Focusing on a specific niche and style will:

-Allow you to tailor your learning to one area of photography and become a master in that field. Bruce Lee famously said, “I fear not the man who has practiced 10,000 kicks once, but I fear the man who has practiced one kick 10,000 times.” Focus on your niche.

-Accelerate word-of-mouth and promote repeat purchases/bookings from clients who know you as “the person” for a specific style or format.

-Simplify your marketing so that you’re not trying to appeal to a massive audience of people with different goals and tastes. This will improve the effectiveness of your website and total marketing efforts.

Mistake #5: Not exploring multiple revenue streams or recurring services

Life on the edge by Kaleb Jordan on

Trust me, there is no worse feeling than constantly scrambling to find gigs as a photographer when you have bills to pay. I have been there, and I decided it wasn’t a fun place to be.

Many photographers go through mini boom-and-bust periods on a monthly, or even weekly, basis trying to fill up their calendar and pay off their bills.

To mitigate those issues, you need to create services, partnerships, and products that are likely to give you either recurring or residual earnings over time.


What are some services you could offer that have a recurring element? Yearly family portraits? Subscriptions for local businesses to create social media content? Outsourced editing to other photographers? Constantly scrambling for completely new clients is a recipe for disaster—and if you nail recurring services, you won’t be so tempted to take on low-paying and/or frustrating clients.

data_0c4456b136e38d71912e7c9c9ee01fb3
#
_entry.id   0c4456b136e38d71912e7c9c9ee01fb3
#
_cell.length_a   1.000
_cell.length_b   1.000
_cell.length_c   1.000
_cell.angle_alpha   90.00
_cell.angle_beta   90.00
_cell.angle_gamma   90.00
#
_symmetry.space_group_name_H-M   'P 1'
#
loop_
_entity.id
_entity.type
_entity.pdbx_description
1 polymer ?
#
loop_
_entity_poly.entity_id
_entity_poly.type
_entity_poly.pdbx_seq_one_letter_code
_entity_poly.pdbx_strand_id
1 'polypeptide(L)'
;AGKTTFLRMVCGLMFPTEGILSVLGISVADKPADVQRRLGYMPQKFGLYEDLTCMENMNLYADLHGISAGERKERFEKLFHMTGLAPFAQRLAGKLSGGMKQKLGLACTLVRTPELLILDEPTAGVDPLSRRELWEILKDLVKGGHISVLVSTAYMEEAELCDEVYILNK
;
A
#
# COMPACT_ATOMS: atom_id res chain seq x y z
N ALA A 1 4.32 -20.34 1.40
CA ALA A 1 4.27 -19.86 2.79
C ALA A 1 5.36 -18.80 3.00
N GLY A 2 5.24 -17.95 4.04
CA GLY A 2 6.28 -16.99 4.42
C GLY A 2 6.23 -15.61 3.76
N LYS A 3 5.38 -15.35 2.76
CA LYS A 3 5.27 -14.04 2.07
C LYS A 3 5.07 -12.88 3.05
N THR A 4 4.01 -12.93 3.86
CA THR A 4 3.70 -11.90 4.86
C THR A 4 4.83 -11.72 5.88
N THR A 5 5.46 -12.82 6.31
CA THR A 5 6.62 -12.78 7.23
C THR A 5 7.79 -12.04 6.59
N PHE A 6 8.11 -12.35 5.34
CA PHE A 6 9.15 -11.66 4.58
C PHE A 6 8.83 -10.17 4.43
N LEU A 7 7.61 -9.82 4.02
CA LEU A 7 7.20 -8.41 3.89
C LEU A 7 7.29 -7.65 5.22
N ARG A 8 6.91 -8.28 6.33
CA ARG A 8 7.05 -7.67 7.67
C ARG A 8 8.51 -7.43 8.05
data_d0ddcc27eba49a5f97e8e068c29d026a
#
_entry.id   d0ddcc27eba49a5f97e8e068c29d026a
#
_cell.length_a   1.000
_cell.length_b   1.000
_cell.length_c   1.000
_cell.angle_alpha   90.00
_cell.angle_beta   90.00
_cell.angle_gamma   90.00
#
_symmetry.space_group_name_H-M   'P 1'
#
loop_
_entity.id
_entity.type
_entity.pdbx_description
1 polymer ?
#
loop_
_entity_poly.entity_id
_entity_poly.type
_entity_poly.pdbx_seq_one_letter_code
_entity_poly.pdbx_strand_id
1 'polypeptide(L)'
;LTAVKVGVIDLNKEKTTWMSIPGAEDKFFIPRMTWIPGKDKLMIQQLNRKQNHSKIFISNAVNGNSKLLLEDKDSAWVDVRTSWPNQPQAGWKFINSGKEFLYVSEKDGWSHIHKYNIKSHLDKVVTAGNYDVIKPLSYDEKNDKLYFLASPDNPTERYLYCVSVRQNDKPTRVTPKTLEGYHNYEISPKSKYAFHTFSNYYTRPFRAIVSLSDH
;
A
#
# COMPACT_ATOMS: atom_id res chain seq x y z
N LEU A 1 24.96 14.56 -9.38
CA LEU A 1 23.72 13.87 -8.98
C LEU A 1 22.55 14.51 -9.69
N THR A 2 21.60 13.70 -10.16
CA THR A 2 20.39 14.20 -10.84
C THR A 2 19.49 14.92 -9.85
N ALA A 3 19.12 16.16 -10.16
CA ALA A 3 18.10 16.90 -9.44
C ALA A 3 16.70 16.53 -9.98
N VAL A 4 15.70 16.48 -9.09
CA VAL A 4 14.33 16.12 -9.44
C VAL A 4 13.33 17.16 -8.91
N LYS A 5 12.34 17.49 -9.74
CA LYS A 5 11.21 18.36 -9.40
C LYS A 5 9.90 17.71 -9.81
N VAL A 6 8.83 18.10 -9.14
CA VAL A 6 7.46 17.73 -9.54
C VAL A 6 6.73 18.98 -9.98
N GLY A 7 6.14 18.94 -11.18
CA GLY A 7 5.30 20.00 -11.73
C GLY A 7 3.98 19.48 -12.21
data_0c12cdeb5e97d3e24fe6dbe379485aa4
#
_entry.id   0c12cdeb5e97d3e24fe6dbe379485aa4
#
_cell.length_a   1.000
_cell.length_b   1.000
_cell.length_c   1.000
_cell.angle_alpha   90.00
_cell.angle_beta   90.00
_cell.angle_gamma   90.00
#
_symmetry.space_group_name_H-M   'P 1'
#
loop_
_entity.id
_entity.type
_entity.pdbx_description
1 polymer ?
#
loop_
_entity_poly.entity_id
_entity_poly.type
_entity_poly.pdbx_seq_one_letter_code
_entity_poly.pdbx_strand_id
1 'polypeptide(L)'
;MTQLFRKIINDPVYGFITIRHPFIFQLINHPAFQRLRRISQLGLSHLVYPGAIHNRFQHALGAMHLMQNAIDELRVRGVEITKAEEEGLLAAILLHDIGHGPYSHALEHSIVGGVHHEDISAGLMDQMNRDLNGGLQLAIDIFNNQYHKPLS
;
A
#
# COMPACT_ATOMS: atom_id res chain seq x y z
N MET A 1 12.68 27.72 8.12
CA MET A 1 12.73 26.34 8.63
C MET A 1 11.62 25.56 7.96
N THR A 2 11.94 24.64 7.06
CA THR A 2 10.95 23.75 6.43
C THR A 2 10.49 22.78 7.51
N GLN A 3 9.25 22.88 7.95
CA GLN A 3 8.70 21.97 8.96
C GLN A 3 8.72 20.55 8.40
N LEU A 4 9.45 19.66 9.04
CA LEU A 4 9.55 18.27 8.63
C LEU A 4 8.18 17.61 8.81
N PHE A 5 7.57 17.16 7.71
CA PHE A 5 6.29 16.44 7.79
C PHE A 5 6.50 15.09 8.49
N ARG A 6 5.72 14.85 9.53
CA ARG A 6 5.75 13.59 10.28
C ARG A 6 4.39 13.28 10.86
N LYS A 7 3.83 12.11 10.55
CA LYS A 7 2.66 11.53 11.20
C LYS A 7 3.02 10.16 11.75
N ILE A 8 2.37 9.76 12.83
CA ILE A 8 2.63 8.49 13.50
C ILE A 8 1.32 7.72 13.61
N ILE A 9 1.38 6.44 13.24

Can you build relationships with local businesses or consultants who will consistently refer business to you? Is there any way you can give them a referral fee or discount when appropriate? It’ll likely be cheaper than advertising, and a base of referral partners that keep gigs coming your way can be a lifesaver during slow periods.


Is there a space in the market for you to create stock images, wall prints, creative apparel, or other consumer items that will pay you residual revenue over time? Bonus points for ideas that pay you without requiring constant supervision or effort on your part.

It’s better to do some work upfront—and cash checks even when you’re on the beach—than entirely rely on projects that require you to constantly be on-site in order to make money.

Camel Thorn , Deadvlei by Sarawut Intarob on

In closing, while being an amazing photographer is obviously a prerequisite for business success, most of the biggest mistakes beginners make have nothing to do with the actual photography, and everything to do with how they market themselves and manage their businesses.

It’s also worth noting that, even if you’re just starting out, you can take most of these steps before quitting your day job.

Everyone wants to tell you to “quit your job” and “take the leap” toward your dream. But, they’re not paying your rent.

There’s nothing wrong with taking small steps toward your goal while continuing to pay your bills with a more consistent job.

For those of you who haven’t made any money from your photography yet, don’t worry about starting a fully successful business in the first month of trying—that’s overwhelming, and it’s not realistic. Keep it simple: I challenge you to earn just $5 from your photography in the next month.

Five dollars is so easy, so attainable. Anyone can do it.

Post to Facebook selling $5 portraits to friends, offer social-media photos to a popular restaurant, or sell one stock photo here on this site.

That first $5 will be the sweetest money you ever made.

And if you do that, I promise you, you’ll never look at your camera, or yourself, the same again.

About the Author
Dan St. Louis is the Owner and Head Photographer at HeadShots Inc, a San Francisco based headshot studio focused on business headshots for professionals and teams. A former software sales exec, Dan turned a successful sales career into a sustainable photography business that does +1,000 headshot sessions per year—some of which are for the Bay Area’s premier CEOs and C-Suite executives.